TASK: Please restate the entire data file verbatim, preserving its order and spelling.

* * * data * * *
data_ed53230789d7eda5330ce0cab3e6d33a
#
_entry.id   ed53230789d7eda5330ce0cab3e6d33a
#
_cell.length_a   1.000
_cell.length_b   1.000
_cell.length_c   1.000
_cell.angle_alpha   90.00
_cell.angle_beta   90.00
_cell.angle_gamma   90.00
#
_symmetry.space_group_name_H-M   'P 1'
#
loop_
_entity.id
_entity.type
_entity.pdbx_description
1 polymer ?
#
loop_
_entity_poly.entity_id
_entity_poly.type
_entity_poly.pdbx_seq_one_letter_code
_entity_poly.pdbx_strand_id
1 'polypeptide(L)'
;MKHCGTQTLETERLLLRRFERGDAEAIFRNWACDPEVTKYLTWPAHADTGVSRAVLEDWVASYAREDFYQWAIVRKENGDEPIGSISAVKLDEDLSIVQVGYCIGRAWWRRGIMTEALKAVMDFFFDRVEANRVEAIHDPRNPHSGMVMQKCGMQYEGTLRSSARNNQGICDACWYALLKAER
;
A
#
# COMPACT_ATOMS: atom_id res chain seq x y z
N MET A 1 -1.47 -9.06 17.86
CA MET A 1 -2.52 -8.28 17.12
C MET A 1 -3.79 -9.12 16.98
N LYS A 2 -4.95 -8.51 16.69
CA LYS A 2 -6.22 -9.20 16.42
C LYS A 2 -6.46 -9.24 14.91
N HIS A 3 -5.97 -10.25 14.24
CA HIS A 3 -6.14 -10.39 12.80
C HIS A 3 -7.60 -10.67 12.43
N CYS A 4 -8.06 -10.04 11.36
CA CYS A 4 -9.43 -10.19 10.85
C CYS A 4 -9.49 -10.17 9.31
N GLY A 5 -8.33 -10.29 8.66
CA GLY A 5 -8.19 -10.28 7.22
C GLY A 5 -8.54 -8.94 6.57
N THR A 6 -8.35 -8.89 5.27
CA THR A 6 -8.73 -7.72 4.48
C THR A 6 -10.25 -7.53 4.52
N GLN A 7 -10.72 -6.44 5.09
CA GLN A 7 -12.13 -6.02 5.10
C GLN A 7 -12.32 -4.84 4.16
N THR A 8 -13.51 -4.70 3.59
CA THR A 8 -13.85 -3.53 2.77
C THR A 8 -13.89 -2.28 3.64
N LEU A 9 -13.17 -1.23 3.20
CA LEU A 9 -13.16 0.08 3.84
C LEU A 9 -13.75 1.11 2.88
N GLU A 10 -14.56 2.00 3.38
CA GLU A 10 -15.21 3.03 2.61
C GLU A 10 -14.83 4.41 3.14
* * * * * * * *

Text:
data_ed53230789d7eda5330ce0cab3e6d33a
#
_entry.id   ed53230789d7eda5330ce0cab3e6d33a
#
_cell.length_a   1.000
_cell.length_b   1.000
_cell.length_c   1.000
_cell.angle_alpha   90.00
_cell.angle_beta   90.00
_cell.angle_gamma   90.00
#
_symmetry.space_group_name_H-M   'P 1'
#
loop_
_entity.id
_entity.type
_entity.pdbx_description
1 polymer ?
#
loop_
_entity_poly.entity_id
_entity_poly.type
_entity_poly.pdbx_seq_one_letter_code
_entity_poly.pdbx_strand_id
1 'polypeptide(L)'
;MKHCGTQTLETERLLLRRFERGDAEAIFRNWACDPEVTKYLTWPAHADTGVSRAVLEDWVASYAREDFYQWAIVRKENGDEPIGSISAVKLDEDLSIVQVGYCIGRAWWRRGIMTEALKAVMDFFFDRVEANRVEAIHDPRNPHSGMVMQKCGMQYEGTLRSSARNNQGICDACWYALLKAER
;
A
#
# COMPACT_ATOMS: atom_id res chain seq x y z
N MET A 1 -1.47 -9.06 17.86
CA MET A 1 -2.52 -8.28 17.12
C MET A 1 -3.79 -9.12 16.98
N LYS A 2 -4.95 -8.51 16.69
CA LYS A 2 -6.22 -9.20 16.42
C LYS A 2 -6.46 -9.24 14.91
N HIS A 3 -5.97 -10.25 14.24
CA HIS A 3 -6.14 -10.39 12.80
C HIS A 3 -7.60 -10.67 12.43
N CYS A 4 -8.06 -10.04 11.36
CA CYS A 4 -9.43 -10.19 10.85
C CYS A 4 -9.49 -10.17 9.31
N GLY A 5 -8.33 -10.29 8.66
CA GLY A 5 -8.19 -10.28 7.22
C GLY A 5 -8.54 -8.94 6.57
N THR A 6 -8.35 -8.89 5.27
CA THR A 6 -8.73 -7.72 4.48
C THR A 6 -10.25 -7.53 4.52
N GLN A 7 -10.72 -6.44 5.09
CA GLN A 7 -12.13 -6.02 5.10
C GLN A 7 -12.32 -4.84 4.16
N THR A 8 -13.51 -4.70 3.59
CA THR A 8 -13.85 -3.53 2.77
C THR A 8 -13.89 -2.28 3.64
N LEU A 9 -13.17 -1.23 3.20
CA LEU A 9 -13.16 0.08 3.84
C LEU A 9 -13.75 1.11 2.88
N GLU A 10 -14.56 2.00 3.38
CA GLU A 10 -15.21 3.03 2.61
C GLU A 10 -14.83 4.41 3.14